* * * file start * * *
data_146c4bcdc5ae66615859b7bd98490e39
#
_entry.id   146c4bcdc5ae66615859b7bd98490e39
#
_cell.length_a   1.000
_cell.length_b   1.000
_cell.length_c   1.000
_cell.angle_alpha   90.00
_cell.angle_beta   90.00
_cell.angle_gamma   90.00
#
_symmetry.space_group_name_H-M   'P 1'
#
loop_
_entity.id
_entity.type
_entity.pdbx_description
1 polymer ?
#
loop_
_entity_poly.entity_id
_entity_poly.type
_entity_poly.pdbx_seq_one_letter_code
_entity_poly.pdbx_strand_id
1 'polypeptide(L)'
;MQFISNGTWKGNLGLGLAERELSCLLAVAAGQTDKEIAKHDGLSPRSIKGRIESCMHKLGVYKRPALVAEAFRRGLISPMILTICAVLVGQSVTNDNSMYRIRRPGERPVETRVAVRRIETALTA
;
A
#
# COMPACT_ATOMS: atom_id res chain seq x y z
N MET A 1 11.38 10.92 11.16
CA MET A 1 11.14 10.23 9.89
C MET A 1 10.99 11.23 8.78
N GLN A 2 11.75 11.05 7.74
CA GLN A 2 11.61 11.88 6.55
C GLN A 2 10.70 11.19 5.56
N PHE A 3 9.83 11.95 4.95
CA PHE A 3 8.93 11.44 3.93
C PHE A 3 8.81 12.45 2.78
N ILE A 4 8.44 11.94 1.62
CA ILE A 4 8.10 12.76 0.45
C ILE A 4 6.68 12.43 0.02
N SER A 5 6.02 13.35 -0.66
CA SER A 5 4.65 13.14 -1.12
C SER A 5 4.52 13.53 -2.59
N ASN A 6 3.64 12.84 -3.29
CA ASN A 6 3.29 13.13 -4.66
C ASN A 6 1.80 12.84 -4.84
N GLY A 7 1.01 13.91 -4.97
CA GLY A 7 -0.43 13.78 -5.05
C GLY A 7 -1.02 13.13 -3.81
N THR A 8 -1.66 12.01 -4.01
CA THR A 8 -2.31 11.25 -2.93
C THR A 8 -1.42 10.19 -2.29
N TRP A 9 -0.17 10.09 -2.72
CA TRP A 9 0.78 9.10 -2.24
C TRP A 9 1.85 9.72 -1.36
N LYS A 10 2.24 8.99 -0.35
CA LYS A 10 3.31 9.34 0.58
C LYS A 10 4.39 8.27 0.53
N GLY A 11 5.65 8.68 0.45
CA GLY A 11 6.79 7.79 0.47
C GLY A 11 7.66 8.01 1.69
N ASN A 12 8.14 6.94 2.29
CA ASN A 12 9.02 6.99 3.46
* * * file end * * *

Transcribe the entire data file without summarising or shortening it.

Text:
data_146c4bcdc5ae66615859b7bd98490e39
#
_entry.id   146c4bcdc5ae66615859b7bd98490e39
#
_cell.length_a   1.000
_cell.length_b   1.000
_cell.length_c   1.000
_cell.angle_alpha   90.00
_cell.angle_beta   90.00
_cell.angle_gamma   90.00
#
_symmetry.space_group_name_H-M   'P 1'
#
loop_
_entity.id
_entity.type
_entity.pdbx_description
1 polymer ?
#
loop_
_entity_poly.entity_id
_entity_poly.type
_entity_poly.pdbx_seq_one_letter_code
_entity_poly.pdbx_strand_id
1 'polypeptide(L)'
;MQFISNGTWKGNLGLGLAERELSCLLAVAAGQTDKEIAKHDGLSPRSIKGRIESCMHKLGVYKRPALVAEAFRRGLISPMILTICAVLVGQSVTNDNSMYRIRRPGERPVETRVAVRRIETALTA
;
A
#
# COMPACT_ATOMS: atom_id res chain seq x y z
N MET A 1 11.38 10.92 11.16
CA MET A 1 11.14 10.23 9.89
C MET A 1 10.99 11.23 8.78
N GLN A 2 11.75 11.05 7.74
CA GLN A 2 11.61 11.88 6.55
C GLN A 2 10.70 11.19 5.56
N PHE A 3 9.83 11.95 4.95
CA PHE A 3 8.93 11.44 3.93
C PHE A 3 8.81 12.45 2.78
N ILE A 4 8.44 11.94 1.62
CA ILE A 4 8.10 12.76 0.45
C ILE A 4 6.68 12.43 0.02
N SER A 5 6.02 13.35 -0.66
CA SER A 5 4.65 13.14 -1.12
C SER A 5 4.52 13.53 -2.59
N ASN A 6 3.64 12.84 -3.29
CA ASN A 6 3.29 13.13 -4.66
C ASN A 6 1.80 12.84 -4.84
N GLY A 7 1.01 13.91 -4.97
CA GLY A 7 -0.43 13.78 -5.05
C GLY A 7 -1.02 13.13 -3.81
N THR A 8 -1.66 12.01 -4.01
CA THR A 8 -2.31 11.25 -2.93
C THR A 8 -1.42 10.19 -2.29
N TRP A 9 -0.17 10.09 -2.72
CA TRP A 9 0.78 9.10 -2.24
C TRP A 9 1.85 9.72 -1.36
N LYS A 10 2.24 8.99 -0.35
CA LYS A 10 3.31 9.34 0.58
C LYS A 10 4.39 8.27 0.53
N GLY A 11 5.65 8.68 0.45
CA GLY A 11 6.79 7.79 0.47
C GLY A 11 7.66 8.01 1.69
N ASN A 12 8.14 6.94 2.29
CA ASN A 12 9.02 6.99 3.46